President Ford and his lawyer, Benton Becker, discuss pardoning Nixon.President Ford and his lawyer, Benton Becker, discuss pardoning Nixon. [Source: David Hume Kennerly / Getty Images]President Ford authorizes his attorney, Benton Becker, to tell Richard Nixon, “It’s not final, but in all probability a pardon will be forthcoming.” Ford agrees not to seek a decision on Nixon’s presidential files (see September 4, 1974) as a condition for a pardon; however, a statement of contrition (if not an outright admission of guilt) is something Ford and his advisers want from Nixon in return for a pardon. As Becker prepares to leave for California to meet with Nixon and his lawyer, Ford tells Becker to carefully judge Nixon’s physical and mental health. As for the records, Becker will later recall: “We walked out of the office; [Ford] had his hand over my shoulder, he said, ‘I will never, ever give up those records. They belong to the American people. You let President Nixon know that I feel very strongly about this.’” [Werth, 2006, pp. 293] When Becker arrives in San Clemente, he meets with Ron Ziegler, Nixon’s former press secretary, who now serves as Nixon’s personal aide. Ziegler tells Becker, “I can tell you right now that President Nixon will make no statement of admission or complicity in return for a pardon from Jerry Ford.” Becker believes Ziegler was forewarned by Ford’s ad hoc chief of staff, Alexander Haig, who has maintained close contact with the Nixon staff since Nixon’s resignation. Ziegler apparently knows that Ford will not insist on either a document turnover or a statement of contrition in return for a pardon, and is toeing a hard line. Angered by what he considers Haig’s intolerable betrayal of Ford, Becker bluffs Ziegler, turning around and preparing to leave without further discussion. The bluff works; Ziegler and Becker discuss the problem until early in the morning hours. [Werth, 2006, pp. 294-295] By the next morning, Becker has overseen a tentative agreement with Nixon’s lawyer Jack Miller and General Services Administration (GSA) head Arthur Sampson. The agreement will “temporarily” store the documents in a facility near San Clemente, under restricted access requiring both Nixon and a GSA official to access the documents, and Nixon retaining control of who accesses the materials. On September 1, 1979, the agreement reads, Nixon will donate the materials entirely to the federal government. As for the tapes, Nixon retains the right to destroy the tapes after five years, which will be destroyed anyway on September 1, 1989, or on the occasion of Nixon’s death, “whichever event shall first occur.” [Werth, 2006, pp. 297-298]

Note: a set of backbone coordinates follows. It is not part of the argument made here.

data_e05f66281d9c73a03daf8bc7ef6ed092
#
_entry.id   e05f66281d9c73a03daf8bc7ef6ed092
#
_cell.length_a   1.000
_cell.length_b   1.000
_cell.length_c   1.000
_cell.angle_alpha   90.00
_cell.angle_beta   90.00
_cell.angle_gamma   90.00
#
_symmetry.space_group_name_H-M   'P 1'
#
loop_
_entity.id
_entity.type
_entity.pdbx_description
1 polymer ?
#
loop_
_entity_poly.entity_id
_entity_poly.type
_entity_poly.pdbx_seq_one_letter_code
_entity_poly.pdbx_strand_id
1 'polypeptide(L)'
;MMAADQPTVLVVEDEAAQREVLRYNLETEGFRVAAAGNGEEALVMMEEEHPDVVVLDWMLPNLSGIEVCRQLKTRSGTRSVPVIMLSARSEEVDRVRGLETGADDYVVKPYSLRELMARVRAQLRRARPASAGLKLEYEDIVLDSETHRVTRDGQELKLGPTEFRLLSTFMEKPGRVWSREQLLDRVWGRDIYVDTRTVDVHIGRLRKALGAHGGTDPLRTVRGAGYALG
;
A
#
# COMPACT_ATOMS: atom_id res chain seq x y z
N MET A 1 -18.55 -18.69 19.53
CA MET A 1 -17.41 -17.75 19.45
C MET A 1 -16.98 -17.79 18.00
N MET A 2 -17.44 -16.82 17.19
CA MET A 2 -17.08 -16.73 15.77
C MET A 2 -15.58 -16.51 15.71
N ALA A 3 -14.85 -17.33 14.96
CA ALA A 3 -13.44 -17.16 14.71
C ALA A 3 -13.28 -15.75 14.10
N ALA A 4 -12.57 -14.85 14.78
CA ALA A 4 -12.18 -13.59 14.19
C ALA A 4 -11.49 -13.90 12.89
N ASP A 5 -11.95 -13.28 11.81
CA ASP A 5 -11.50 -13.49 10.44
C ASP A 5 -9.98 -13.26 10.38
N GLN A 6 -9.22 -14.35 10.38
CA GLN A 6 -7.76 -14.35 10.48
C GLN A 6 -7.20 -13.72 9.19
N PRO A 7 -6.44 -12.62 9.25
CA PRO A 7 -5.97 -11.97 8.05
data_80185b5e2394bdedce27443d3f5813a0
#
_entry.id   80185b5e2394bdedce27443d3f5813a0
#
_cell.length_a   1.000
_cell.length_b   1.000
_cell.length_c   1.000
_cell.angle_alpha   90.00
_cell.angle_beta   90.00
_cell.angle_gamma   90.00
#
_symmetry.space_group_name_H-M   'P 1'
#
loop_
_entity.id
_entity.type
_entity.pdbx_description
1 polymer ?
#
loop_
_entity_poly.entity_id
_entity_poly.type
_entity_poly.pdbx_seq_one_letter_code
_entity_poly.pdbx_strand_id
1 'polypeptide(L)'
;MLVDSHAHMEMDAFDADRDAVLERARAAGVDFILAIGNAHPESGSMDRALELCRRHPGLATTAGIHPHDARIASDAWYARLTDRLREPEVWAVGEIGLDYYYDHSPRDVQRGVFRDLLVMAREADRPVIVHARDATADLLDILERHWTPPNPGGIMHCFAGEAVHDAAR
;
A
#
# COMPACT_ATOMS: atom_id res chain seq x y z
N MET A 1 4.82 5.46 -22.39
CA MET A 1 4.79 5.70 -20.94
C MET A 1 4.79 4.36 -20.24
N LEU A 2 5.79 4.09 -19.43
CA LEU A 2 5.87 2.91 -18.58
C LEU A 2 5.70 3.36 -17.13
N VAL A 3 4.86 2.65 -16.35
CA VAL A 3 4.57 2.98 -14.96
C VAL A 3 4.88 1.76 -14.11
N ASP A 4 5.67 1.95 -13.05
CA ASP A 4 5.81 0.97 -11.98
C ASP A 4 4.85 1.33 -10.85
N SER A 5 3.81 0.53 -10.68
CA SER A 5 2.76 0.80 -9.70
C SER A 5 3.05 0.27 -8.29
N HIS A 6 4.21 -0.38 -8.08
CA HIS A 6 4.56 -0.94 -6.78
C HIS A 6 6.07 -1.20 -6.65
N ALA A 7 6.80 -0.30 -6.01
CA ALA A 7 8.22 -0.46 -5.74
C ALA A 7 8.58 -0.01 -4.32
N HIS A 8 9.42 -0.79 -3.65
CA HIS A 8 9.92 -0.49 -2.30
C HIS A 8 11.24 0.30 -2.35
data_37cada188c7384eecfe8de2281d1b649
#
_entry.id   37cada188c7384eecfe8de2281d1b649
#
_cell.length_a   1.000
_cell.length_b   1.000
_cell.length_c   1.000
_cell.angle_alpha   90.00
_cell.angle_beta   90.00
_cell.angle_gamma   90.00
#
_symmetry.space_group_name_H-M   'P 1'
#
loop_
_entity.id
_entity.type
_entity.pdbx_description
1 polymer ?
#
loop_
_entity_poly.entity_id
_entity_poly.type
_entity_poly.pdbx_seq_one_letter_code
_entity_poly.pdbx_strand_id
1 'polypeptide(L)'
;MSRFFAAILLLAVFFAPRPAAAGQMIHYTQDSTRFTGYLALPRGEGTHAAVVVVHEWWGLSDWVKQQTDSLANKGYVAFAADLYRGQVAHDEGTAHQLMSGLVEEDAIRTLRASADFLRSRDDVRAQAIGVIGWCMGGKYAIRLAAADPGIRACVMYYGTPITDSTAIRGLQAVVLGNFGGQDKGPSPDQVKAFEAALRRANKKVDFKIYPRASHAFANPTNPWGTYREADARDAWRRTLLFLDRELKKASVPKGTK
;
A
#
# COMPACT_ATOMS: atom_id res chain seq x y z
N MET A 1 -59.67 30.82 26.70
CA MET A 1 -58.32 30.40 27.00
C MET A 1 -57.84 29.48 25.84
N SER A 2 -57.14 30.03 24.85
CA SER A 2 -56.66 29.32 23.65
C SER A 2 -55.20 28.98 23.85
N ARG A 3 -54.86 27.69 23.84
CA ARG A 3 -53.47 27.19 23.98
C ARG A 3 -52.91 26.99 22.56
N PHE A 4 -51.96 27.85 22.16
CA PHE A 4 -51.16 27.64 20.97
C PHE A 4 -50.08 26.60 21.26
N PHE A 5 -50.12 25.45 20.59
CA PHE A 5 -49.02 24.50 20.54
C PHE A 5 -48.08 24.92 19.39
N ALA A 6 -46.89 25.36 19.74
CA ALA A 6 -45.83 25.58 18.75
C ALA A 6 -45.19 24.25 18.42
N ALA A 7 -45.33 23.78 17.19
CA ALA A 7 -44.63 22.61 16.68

Entity Tags: Ron Ziegler, Arthur Sampson, General Services Administration, Benton Becker, Gerald Rudolph Ford, Jr, Herbert (“Jack”) Miller, Alexander M. Haig, Jr., Richard M. Nixon